Triangles, again

Using the above, we can now draw a list of vertices in many different positions and orientations.

Tweaking a shape's x, y or angle attributes will move or spin it.

See Demo 3 (800 triangles at 40fps on my Thinkpad)

Demo 3

images/demo3.jpg

Enough with the triangles

A series of vertices such as ours can be drawn by OpenGL in one of several ways, known as primitives:

images/primitives.png

Surprise!

Modern consumer-level graphics cards are heavily optimised for indexed arrays of GL_TRIANGLES:

images/primitives-annotated.png

Composition of primitives

To draw interesting shapes, we'll need to compose several primitives into a single shape.

To help, replace our lists of vertices with Primitive objects.

A Primitive stores a single list of vertices, plus the OpenGL primitive type that should be used to render these vertices:

class Primitive(object):
    def __init__(self, verts, color, primtype):
        self.verts = verts
        self.color = color
        self.primitive = primtype # eg. GL_TRIANGLES

To render composite shapes

The Shape class now stores a list of Primitives, instead of a single list of verts.

Rendering a shape must now draw each of its primitives in succession:

def render(shape):
    for prim in shape.primitives:
        draw( len(primitive.verts),
              primitive.primtype,
              ('v2f', shape.verts),
              ('c3B', shape.colors), )

See Demo 4

Demo 4

images/demo4.png

Rendering quickly

OpenGL is much faster if vertices are passed to it in a packed array.

Such arrays can be created with ctypes, and passed directly to OpenGL functions.

Better though, pyglet provides convenient wrappers for this process: VertexLists

Vertex List

pyglet's draw() function is still calling glVertex() under the covers.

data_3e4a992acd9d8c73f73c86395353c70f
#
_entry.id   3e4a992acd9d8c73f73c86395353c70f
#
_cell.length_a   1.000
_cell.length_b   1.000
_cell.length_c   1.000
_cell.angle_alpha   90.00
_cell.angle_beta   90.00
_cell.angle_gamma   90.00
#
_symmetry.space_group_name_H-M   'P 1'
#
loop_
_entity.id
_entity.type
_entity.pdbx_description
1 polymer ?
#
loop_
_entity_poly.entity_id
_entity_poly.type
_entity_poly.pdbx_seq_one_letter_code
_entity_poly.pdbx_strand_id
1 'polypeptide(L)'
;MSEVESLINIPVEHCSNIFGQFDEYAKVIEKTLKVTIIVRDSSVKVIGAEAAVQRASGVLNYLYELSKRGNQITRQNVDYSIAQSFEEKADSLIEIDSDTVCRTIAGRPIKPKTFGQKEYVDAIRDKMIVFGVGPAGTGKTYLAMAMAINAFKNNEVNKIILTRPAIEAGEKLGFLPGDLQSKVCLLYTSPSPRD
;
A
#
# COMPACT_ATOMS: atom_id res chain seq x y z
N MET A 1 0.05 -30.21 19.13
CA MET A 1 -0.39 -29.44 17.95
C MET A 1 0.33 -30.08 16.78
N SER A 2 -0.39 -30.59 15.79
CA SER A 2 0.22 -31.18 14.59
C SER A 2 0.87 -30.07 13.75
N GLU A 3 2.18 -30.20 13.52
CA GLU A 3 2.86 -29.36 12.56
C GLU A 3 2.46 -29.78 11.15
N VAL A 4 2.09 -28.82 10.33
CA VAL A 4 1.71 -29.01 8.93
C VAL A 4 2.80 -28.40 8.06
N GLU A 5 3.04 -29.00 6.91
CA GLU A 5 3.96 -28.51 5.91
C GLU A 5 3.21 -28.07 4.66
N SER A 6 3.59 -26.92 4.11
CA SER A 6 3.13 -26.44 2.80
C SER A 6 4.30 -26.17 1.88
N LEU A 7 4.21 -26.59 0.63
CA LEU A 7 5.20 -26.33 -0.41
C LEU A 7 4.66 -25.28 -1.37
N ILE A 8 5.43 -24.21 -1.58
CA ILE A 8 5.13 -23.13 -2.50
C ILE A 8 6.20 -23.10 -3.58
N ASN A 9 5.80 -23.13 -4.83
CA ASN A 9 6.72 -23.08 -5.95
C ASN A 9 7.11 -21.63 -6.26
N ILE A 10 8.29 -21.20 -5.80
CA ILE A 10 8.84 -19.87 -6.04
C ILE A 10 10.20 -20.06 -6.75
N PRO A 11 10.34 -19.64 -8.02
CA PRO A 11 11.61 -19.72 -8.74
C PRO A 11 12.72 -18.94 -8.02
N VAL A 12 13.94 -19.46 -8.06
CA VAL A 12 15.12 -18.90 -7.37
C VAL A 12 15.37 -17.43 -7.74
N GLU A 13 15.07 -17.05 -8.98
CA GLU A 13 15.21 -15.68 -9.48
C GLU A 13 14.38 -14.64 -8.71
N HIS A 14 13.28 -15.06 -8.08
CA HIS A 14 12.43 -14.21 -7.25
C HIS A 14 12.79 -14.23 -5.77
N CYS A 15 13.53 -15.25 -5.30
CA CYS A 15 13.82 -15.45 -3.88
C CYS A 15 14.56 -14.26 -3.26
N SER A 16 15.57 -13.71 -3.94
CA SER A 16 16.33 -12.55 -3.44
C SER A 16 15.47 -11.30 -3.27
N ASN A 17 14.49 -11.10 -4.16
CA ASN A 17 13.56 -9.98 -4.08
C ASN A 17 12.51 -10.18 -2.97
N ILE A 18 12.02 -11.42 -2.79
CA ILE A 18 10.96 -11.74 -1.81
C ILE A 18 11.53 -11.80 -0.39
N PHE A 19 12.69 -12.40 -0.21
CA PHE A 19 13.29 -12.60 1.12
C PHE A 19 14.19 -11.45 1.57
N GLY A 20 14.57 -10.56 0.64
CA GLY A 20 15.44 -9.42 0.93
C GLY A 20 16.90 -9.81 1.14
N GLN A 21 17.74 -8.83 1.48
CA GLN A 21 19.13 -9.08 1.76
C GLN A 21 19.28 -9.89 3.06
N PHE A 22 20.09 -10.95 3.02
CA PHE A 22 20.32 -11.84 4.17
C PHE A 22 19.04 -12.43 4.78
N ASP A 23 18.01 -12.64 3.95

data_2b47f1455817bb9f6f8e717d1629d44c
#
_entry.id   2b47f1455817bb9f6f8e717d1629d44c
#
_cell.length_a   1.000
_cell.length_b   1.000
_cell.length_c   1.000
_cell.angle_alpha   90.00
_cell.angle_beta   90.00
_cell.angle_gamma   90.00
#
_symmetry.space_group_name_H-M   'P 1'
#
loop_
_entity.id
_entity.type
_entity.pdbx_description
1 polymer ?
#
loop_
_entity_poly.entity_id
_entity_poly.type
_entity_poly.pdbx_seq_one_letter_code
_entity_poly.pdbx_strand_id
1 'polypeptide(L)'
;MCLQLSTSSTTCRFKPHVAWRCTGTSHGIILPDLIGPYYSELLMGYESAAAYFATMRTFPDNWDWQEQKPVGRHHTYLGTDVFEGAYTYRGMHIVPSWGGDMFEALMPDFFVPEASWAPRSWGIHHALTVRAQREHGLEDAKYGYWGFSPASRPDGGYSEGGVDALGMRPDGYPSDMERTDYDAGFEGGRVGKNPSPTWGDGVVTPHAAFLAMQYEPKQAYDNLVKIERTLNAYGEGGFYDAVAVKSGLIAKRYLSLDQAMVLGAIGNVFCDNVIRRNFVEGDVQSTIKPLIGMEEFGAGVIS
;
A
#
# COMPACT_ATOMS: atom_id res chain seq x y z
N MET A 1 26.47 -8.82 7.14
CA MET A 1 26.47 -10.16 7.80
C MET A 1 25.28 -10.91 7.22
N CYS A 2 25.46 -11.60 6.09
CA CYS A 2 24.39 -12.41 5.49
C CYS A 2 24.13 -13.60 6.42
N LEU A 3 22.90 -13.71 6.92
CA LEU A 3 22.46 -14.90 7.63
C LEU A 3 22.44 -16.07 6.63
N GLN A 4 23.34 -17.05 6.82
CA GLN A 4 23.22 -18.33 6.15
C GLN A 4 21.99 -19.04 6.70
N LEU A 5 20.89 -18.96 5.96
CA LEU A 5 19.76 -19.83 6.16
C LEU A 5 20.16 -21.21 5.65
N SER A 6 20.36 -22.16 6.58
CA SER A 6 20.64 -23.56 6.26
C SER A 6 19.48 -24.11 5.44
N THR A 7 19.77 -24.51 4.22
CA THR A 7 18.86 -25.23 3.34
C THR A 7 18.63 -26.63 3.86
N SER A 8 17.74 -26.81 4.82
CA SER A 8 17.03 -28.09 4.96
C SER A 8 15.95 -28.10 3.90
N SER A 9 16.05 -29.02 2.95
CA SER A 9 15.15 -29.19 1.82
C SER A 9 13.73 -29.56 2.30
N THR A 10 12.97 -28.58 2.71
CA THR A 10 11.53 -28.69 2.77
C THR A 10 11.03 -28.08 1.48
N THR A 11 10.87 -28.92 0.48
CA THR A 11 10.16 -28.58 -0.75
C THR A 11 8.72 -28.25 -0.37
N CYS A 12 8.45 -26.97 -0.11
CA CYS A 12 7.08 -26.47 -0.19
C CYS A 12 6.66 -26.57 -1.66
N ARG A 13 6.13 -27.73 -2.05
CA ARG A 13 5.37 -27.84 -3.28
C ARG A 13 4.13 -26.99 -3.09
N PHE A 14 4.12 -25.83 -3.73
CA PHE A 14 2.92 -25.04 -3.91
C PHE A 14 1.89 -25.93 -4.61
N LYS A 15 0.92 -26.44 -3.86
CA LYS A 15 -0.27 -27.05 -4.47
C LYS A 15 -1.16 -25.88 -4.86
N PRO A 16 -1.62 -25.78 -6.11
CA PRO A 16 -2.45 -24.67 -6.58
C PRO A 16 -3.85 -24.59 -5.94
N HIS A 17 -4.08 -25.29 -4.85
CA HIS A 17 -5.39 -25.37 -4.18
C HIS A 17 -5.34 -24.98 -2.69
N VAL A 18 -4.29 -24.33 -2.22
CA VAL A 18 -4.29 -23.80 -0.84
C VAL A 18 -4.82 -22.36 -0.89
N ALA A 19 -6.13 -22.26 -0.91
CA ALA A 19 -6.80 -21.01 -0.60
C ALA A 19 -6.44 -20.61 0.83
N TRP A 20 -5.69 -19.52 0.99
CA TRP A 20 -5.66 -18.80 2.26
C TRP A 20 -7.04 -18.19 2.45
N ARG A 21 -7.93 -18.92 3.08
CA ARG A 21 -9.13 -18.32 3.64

To eliminate the overhead of this iteration over each vertex, use VertexLists instead.

VertexLists take an array of vertices in their constructor.

On modern graphics cards, this array is stored in the graphic's hardware memory, meaning the vertex positions don't need to be sent to the graphics card every frame.

Using a vertex list

from pyglet.graphics import vertext_list
# create the list once at startup
vertexlist = vertex_list(
    len(primitive.verts),
    ('v2f\static', primitive.verts),
    ('c3B\static', primitive.colors),
)
...
# then render it using
vertexlist.draw(primitive.primtype)

Gotcha: don't forget the 'static' hint in vertex lists (and batches)

Demo 5

images/demo5.png

Demo 7 - to measure throughput

Demo 8 - flowers for prettyness

Batched Vertex Lists

Vertex lists can be batched into a single function call.

Each ghost can be drawn with a single batch.draw() call

Even better candidates for batching are background objects.

For example: pacman's maze can be rendered in a single batch

Gotcha: Vertex arrays passed to the creation of a batch need delimiting with duplicated start and end vertices

Creating a batch

self.batch = Batch()
for primitive in self.primitives:
    batchVerts = \
        [primitive.verts[0], primitive.verts[1]] + \
        primitive.verts + \
        [primitive.verts[-2], primitive.verts[-1]] ]
    numverts = len(batchVerts) / 2
    self.batch.add(
        numverts,
        primitive.primtype,
        None, # group
        ('v2f/static', batchVerts),
        ('c3B/static', primitive.color * numverts) )

Demo 9

images/demo9a.png images/demo9b.png

Reducing costs of game logic

Our biggest performance problem is no longer the graphics.

Python code for complex behaviours of in-game entities now dominates execution time.

One solution: Use C libraries for some of the grunt work.

Demo 9: SoleScion uses Chipmunk rigid body dynamics library to update positions of in-game entities.

Game Over

Thanks for listening!

Please come and chat or email me if you have related experience, projects or ideas: tartley at tartley dot com